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Re: [BKARTS] strange typo in recent books from Latin America



I actually find English, my native language, a bit awkward at times when I
*do* wish to signal gender.  Not being a native speaker of Spanish (although
I have near-native fluency), I have to defer to native speakers in the
judgment of the presence or absence of a problem, retracting only in part my
assertion of the viability of the solution.

For nouns that don't refer to creatures with physical sex (that are M, F or
both), the terms "masculine" and "feminine" refer, of course, to a
grammatical pattern often (but not always) exemplified by nouns that do
refer to creatures with physical sex.  I find comments of the sort "how
strange that a desk (escritorio) in Spanish is male and a table (mesa)
female" irritating enough to require a calming breath before responding
(should I choose to do so).

I do find it odd that one of the outcomes of the last 40 years of seeking
accuracy and equity of personal reference (in various sorts of nouns,
pronouns, and adjectives applied to women or to women and men) is a perhaps
somewhat obsessive need to signal the gender composition of a group of
people, although seldom beyond the composite of XXs and XYs (and not into
XXY and XYX, intersexuals, trans folk, etc.).  I suppose we've put a bit
farther out the (necessary?) categorical elision of "basic groups necessary
to signal in addressing or in speaking/ writing about a mixed set of
folks."

As a woman, I've never much liked being subsumed into the masculine form of
words, nor been much convinced that it really is inclusive, especially when
met with comments of the "yes, but ..." sort.  Spanish, like most romance
languages, has a whole series of pairs (for professions, often) in which the
feminine is a bit despective, e.g. "poeta" vs. "poetisa" which has similar
value to "poet" vs. "poetess" in English.  Once upon a time I held a
fellowship, which meant I was a "fellow" -- and the guys who held the same
fellowship assured me that it was a non-gendered term; while they were
amenable to women being called "fellows," they were not amenable to "guys"
being called "gals" -- following out the synonym for "fellow" to a term that
does have a feminine equivalent.  Funny, that.

In terms of the scope of this list (the design of texts not so much books in
this case), the issue of *how* one signals gender in plurals in the case at
hand, for *me*, lies in the fact that the "at sign" is disproportional to
the vowels in the font, and often rendered independently of the font itself,
i.e. @, at least as gmail is rendering it on *my* screen looks almost italic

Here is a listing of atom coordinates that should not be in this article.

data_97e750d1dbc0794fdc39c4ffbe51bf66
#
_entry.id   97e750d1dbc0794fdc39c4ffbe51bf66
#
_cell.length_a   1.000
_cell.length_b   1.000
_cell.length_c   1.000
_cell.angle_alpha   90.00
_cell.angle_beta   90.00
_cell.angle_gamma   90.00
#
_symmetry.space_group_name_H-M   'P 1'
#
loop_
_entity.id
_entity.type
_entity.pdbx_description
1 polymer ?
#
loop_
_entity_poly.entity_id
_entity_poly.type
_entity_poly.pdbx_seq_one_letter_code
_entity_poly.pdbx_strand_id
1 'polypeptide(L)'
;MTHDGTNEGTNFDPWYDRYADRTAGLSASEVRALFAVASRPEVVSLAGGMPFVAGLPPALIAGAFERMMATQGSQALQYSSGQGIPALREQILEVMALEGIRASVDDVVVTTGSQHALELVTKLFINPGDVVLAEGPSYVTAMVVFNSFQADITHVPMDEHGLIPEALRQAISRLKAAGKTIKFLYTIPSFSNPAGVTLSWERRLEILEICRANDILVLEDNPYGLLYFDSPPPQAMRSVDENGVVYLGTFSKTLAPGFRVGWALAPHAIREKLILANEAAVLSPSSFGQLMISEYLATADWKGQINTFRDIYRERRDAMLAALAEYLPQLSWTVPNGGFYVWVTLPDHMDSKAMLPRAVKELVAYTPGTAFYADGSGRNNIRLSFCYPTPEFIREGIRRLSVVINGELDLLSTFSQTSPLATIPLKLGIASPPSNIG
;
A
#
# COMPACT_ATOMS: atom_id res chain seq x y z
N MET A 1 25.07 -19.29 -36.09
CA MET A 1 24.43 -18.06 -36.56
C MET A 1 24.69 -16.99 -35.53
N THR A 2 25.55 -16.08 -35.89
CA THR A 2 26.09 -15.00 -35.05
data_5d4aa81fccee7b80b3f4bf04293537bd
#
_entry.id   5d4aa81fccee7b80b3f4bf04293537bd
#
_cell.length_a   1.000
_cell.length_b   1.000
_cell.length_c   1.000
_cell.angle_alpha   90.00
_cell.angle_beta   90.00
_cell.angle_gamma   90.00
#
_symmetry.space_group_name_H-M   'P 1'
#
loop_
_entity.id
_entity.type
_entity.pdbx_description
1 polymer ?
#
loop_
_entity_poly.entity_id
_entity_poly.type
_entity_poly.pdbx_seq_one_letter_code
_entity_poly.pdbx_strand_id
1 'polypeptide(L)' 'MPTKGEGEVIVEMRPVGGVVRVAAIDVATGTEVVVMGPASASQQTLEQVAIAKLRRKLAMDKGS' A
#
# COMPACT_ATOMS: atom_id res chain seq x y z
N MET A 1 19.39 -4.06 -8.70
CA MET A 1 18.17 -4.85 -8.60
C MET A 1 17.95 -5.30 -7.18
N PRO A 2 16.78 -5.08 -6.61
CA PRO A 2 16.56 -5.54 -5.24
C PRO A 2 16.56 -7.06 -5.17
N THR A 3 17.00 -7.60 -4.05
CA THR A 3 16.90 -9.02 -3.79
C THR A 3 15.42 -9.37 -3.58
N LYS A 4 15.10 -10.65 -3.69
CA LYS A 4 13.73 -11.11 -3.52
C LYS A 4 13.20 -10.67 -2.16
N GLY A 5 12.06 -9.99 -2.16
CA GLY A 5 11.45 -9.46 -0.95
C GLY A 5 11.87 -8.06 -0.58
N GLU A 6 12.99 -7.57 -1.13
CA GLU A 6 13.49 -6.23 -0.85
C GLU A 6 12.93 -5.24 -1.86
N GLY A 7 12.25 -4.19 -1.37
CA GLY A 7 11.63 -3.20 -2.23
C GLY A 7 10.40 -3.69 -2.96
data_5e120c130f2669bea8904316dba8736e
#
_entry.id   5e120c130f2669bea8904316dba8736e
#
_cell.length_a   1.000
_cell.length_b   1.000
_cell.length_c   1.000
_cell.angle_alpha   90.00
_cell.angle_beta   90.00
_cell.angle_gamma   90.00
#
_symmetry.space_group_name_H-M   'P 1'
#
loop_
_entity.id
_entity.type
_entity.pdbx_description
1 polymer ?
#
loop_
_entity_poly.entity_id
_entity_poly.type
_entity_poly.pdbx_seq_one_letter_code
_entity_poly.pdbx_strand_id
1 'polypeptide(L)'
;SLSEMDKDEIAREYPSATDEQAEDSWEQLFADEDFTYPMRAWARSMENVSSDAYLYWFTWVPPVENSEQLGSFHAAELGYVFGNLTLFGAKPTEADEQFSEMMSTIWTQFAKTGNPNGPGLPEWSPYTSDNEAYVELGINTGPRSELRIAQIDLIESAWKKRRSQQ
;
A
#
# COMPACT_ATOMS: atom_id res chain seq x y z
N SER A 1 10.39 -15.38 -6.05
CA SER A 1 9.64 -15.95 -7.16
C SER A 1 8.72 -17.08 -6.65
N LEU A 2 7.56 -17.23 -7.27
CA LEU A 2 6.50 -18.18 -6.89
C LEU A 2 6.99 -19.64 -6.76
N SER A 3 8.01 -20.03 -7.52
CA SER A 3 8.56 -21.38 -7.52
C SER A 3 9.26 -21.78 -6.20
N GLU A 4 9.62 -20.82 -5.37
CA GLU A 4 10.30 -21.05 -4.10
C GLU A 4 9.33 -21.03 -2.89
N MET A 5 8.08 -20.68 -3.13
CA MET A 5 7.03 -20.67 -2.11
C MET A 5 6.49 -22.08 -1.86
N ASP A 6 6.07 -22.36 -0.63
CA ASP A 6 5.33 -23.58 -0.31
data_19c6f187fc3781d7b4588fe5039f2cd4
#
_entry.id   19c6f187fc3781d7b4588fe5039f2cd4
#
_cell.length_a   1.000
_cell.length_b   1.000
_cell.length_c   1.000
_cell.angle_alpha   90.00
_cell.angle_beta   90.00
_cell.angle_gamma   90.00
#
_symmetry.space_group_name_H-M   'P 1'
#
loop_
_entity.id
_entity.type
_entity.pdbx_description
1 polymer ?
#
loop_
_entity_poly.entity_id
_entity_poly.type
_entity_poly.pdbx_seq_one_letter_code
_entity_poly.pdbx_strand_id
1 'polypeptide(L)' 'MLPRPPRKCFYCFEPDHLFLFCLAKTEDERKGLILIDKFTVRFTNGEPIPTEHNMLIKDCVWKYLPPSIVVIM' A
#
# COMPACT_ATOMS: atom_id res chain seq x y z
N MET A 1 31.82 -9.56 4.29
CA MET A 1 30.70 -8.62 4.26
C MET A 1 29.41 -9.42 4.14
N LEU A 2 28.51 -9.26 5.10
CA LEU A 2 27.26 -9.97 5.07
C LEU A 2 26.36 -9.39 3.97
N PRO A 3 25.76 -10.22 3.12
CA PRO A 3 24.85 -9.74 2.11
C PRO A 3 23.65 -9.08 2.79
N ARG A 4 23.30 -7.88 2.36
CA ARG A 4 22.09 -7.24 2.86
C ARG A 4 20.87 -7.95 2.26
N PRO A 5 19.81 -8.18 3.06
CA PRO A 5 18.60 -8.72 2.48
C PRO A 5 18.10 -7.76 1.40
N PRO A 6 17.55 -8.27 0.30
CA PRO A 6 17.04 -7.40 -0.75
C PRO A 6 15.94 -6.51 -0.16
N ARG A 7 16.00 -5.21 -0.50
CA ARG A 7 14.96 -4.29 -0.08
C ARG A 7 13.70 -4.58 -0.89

or cursive and of a different design altogether from the sans serif that
gmail labels "normal" as a typeface.

And perhaps that gmail label is really the question: what's "normal" for
gender reference?  "normal" for a typographical solution to a problem, in
the considered judgment of apparently a significant number of (educated)
native speakers (from Colombia to Argentina to Mexico, I might add), "PC" or
not.

The complaint that "it's unpronounceable" suggests that there *should* be a
direct relationship between the graphemes of a written or printed word and
the pronunciation of that word.  While there are moral or practical
arguments made for such a correspondence, I personally find them
unconvincing; the actual instances of languages and writing systems that
have even a tendency to such seem to me to be exceedingly rare.  The impulse
itself often tends to want to erase history as embodied in the languThe
International Phonetic Alphabet is useful to linguists, but makes the rest
of us cringe at the thought of common usage; the Roman alphabet is at the
least flexible in local use, if a bit puzzling to non-locals.

Personally, I think you *should* sound like where you're from.  For example,
phonetically and lexically, I am a native speaker of English from the
Southern U.S., in particular northern Alabama.  There, I do not have an
accent, no matter what visiting yankees think; here, I do.

I think "globalizing" language isn't a whole lot better than globalizing
Walmart, if you simply erase the notion that there *are* other local forms
and the notion that those other versions of the language are of equal value
in their own contexts.  There are no true "native speakers" of the Standard
Formal version of any language -- in part, that's why we spend so much time
in school: to master the Standard Formal version of the native tongue we
learned from the people around us when we were born and growing up.

These musings are perhaps not as far off the thematics/problematics of this
list (to use English versions of two very useful Romance terms: temática /
problemática), in that art and craft, it would seem to me, would fall on the
side of the local, the particular, the vernacular, if you oppose those to
"standardization" in its industrial & (consumer) capitalist sense...

This is getting LONG for an email discussion list, as opposed to a
"disquisition" list...

Linde



-- 
Linde Brocato

in re: getting one's bearings: "there's very little work space on the
pendulum and absolutely NONE in the pit" Christine E Allen

People like to imagine that because all our mechanical equipment moves so
much faster, that we are thinking faster, too. -Christopher Morley, writer
(1890-1957)

One of the indictments of civilizations is that happiness and intelligence
are so rarely found in the same person. -William Feather, author, editor and
publisher (1889-1981)

There are no chaste minds. Minds copulate wherever they meet. -Eric Hoffer,
philosopher and author (1902-1983)

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